Ten people have been charged on counts of involuntary manslaughter and bodily harm over a 2010 stampede at the Love Parade festival in Duisburg, Germany, that left 21 dead, The Guardian reports. Charges were leveled against six private event organizers and four city workers, all of whom face five years in jail if convicted.
Hundreds were injured in the stampede, which took place in a tunneled underpass that connected the Love Parade's main area and an expansion site that was opened nearby when far more people than expected showed up. Duisburg prosecutors say the free dance festival was set up for 250,000 people but nearly 500,000 attended, and the festival's entrance gate was far too small to handle that many people.
"Something happened on 24 July 2010 that should never have happened," city prosecutor Horst Bien said. "We weren't looking to see who was morally or politically responsible but instead focused only on who was criminally liable."
The 10 people charged have denied any wrongdoing. Bien argued, however, that event employees should have done a better job of planning the festival, especially after concerns were raised about the number of attendees, and that city officials should not have given Love Parade a permit to go ahead. According to reports, even after the stampede, the festival was allowed to continue as organizers feared a cancelation would cause even more chaos.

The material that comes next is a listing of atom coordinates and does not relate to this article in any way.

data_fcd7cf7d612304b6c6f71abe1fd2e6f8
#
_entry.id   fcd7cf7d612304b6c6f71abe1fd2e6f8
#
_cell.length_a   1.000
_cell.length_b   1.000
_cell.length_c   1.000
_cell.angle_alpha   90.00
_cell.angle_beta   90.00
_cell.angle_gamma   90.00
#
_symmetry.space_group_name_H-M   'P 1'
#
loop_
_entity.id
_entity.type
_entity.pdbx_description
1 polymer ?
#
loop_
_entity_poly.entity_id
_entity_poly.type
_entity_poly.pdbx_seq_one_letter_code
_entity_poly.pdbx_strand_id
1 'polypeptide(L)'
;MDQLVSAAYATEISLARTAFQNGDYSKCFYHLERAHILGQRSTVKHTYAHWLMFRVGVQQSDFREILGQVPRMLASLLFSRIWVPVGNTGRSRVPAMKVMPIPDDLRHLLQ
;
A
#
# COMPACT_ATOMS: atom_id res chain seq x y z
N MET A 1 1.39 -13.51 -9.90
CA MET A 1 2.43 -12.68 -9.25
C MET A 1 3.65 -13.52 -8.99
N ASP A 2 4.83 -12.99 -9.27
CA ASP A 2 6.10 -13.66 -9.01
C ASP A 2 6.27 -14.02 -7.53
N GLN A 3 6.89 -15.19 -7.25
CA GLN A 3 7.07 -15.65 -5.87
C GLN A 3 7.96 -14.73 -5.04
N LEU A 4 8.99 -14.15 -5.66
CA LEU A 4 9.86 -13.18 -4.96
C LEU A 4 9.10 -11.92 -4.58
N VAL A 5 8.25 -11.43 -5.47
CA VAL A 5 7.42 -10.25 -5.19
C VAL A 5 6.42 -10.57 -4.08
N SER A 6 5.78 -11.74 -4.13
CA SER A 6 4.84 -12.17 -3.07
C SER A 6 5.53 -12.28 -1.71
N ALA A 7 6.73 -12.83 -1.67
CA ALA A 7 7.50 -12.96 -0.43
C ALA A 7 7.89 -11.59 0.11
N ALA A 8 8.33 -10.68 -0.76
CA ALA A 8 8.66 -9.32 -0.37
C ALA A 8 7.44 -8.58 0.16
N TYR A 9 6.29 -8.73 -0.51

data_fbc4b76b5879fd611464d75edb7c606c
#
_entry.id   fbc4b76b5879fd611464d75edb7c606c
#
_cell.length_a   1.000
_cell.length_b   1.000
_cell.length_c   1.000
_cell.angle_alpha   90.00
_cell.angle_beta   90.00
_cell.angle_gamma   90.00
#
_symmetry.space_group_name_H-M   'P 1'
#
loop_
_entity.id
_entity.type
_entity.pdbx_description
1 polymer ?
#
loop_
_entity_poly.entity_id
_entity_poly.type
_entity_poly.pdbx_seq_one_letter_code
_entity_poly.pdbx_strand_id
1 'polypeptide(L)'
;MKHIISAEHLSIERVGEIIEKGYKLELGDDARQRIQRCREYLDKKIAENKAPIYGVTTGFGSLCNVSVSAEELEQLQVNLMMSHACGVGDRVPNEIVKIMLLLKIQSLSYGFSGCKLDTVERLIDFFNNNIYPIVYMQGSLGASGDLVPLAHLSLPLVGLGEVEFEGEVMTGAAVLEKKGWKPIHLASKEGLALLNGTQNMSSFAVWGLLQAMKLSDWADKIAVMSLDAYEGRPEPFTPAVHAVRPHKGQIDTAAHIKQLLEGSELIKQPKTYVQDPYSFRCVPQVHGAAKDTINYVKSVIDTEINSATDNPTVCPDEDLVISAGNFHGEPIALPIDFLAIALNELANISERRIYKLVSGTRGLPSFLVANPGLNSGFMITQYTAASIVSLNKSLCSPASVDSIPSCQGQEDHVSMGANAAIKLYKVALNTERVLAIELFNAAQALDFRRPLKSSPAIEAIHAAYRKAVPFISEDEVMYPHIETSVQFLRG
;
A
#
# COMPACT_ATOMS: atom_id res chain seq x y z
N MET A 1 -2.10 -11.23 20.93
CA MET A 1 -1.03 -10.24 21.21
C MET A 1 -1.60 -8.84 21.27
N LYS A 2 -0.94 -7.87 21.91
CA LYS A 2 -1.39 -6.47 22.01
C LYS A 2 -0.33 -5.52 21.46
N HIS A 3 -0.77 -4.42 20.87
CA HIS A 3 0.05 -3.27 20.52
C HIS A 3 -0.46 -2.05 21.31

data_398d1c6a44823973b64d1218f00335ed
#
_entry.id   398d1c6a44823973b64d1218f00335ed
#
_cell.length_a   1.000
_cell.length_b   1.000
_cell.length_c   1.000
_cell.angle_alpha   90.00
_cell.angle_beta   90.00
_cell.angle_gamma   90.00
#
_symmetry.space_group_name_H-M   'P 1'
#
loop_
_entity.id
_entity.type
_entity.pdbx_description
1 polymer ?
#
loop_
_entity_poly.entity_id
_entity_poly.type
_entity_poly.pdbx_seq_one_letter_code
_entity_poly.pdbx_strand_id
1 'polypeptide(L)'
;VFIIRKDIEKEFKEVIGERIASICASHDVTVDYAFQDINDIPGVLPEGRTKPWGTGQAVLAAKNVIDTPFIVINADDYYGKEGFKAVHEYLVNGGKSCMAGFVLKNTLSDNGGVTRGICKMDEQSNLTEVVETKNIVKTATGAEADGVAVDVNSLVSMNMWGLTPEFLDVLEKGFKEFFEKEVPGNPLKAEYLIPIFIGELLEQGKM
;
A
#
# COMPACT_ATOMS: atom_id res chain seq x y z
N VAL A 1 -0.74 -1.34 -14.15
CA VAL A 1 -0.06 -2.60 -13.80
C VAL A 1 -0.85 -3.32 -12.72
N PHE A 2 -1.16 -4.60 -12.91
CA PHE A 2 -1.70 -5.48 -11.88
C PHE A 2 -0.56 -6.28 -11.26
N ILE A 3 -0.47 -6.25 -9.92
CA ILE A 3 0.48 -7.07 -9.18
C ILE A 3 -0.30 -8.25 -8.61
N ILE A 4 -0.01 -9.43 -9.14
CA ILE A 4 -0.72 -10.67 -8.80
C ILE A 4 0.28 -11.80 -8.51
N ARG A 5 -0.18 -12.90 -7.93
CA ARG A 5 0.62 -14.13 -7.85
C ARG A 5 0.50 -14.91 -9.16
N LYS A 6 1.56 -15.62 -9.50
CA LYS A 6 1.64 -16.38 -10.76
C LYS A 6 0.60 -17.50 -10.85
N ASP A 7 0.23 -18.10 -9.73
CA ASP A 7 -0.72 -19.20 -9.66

Despite official charges being leveled, it is unclear what happens next as the Duisburg state court now has to decide whether or not the case will go to trial.
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